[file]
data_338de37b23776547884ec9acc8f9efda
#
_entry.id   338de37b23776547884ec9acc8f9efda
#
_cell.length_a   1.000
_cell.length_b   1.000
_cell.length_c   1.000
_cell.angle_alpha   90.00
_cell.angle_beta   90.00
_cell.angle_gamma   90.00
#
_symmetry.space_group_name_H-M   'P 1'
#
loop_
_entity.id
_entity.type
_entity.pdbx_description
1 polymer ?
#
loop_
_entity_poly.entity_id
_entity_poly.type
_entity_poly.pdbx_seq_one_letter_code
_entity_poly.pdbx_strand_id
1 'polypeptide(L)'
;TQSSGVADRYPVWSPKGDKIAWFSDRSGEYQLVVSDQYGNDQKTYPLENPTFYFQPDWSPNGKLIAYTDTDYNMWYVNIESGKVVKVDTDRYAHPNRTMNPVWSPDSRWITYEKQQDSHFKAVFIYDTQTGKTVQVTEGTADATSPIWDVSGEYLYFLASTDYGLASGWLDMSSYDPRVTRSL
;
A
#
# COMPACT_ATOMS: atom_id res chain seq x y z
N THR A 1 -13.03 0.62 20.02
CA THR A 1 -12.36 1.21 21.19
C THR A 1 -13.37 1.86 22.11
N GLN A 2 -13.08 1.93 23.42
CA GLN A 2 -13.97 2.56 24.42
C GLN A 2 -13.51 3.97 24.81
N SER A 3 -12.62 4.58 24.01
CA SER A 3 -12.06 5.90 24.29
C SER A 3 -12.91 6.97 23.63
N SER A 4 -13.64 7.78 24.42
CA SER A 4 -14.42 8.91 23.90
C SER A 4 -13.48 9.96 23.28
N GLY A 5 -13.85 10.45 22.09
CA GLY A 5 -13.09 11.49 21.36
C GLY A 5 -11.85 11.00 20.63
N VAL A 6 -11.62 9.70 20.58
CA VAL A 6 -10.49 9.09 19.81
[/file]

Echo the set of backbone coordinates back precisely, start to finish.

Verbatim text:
data_338de37b23776547884ec9acc8f9efda
#
_entry.id   338de37b23776547884ec9acc8f9efda
#
_cell.length_a   1.000
_cell.length_b   1.000
_cell.length_c   1.000
_cell.angle_alpha   90.00
_cell.angle_beta   90.00
_cell.angle_gamma   90.00
#
_symmetry.space_group_name_H-M   'P 1'
#
loop_
_entity.id
_entity.type
_entity.pdbx_description
1 polymer ?
#
loop_
_entity_poly.entity_id
_entity_poly.type
_entity_poly.pdbx_seq_one_letter_code
_entity_poly.pdbx_strand_id
1 'polypeptide(L)'
;TQSSGVADRYPVWSPKGDKIAWFSDRSGEYQLVVSDQYGNDQKTYPLENPTFYFQPDWSPNGKLIAYTDTDYNMWYVNIESGKVVKVDTDRYAHPNRTMNPVWSPDSRWITYEKQQDSHFKAVFIYDTQTGKTVQVTEGTADATSPIWDVSGEYLYFLASTDYGLASGWLDMSSYDPRVTRSL
;
A
#
# COMPACT_ATOMS: atom_id res chain seq x y z
N THR A 1 -13.03 0.62 20.02
CA THR A 1 -12.36 1.21 21.19
C THR A 1 -13.37 1.86 22.11
N GLN A 2 -13.08 1.93 23.42
CA GLN A 2 -13.97 2.56 24.42
C GLN A 2 -13.51 3.97 24.81
N SER A 3 -12.62 4.58 24.01
CA SER A 3 -12.06 5.90 24.29
C SER A 3 -12.91 6.97 23.63
N SER A 4 -13.64 7.78 24.42
CA SER A 4 -14.42 8.91 23.90
C SER A 4 -13.48 9.96 23.28
N GLY A 5 -13.85 10.45 22.09
CA GLY A 5 -13.09 11.49 21.36
C GLY A 5 -11.85 11.00 20.63
N VAL A 6 -11.62 9.70 20.58
CA VAL A 6 -10.49 9.09 19.81